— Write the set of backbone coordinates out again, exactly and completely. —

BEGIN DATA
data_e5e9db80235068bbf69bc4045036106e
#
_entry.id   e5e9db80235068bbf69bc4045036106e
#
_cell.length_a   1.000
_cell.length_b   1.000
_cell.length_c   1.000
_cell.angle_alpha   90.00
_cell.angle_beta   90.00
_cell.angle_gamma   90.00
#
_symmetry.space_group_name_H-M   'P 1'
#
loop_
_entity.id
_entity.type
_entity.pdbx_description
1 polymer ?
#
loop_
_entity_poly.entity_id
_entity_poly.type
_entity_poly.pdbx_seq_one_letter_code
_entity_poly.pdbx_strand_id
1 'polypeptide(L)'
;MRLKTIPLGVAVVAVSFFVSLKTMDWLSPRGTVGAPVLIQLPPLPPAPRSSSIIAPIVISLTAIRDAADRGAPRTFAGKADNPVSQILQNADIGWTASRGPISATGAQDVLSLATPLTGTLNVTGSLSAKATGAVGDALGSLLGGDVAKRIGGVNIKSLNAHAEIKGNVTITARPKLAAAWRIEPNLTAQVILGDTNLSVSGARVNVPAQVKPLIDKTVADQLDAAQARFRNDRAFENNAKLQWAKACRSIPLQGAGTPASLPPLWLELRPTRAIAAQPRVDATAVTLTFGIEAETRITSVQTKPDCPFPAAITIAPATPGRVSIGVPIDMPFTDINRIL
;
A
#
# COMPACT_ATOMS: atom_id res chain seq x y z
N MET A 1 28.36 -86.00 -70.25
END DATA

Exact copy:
data_e5e9db80235068bbf69bc4045036106e
#
_entry.id   e5e9db80235068bbf69bc4045036106e
#
_cell.length_a   1.000
_cell.length_b   1.000
_cell.length_c   1.000
_cell.angle_alpha   90.00
_cell.angle_beta   90.00
_cell.angle_gamma   90.00
#
_symmetry.space_group_name_H-M   'P 1'
#
loop_
_entity.id
_entity.type
_entity.pdbx_description
1 polymer ?
#
loop_
_entity_poly.entity_id
_entity_poly.type
_entity_poly.pdbx_seq_one_letter_code
_entity_poly.pdbx_strand_id
1 'polypeptide(L)'
;MRLKTIPLGVAVVAVSFFVSLKTMDWLSPRGTVGAPVLIQLPPLPPAPRSSSIIAPIVISLTAIRDAADRGAPRTFAGKADNPVSQILQNADIGWTASRGPISATGAQDVLSLATPLTGTLNVTGSLSAKATGAVGDALGSLLGGDVAKRIGGVNIKSLNAHAEIKGNVTITARPKLAAAWRIEPNLTAQVILGDTNLSVSGARVNVPAQVKPLIDKTVADQLDAAQARFRNDRAFENNAKLQWAKACRSIPLQGAGTPASLPPLWLELRPTRAIAAQPRVDATAVTLTFGIEAETRITSVQTKPDCPFPAAITIAPATPGRVSIGVPIDMPFTDINRIL
;
A
#
# COMPACT_ATOMS: atom_id res chain seq x y z
N MET A 1 28.36 -86.00 -70.25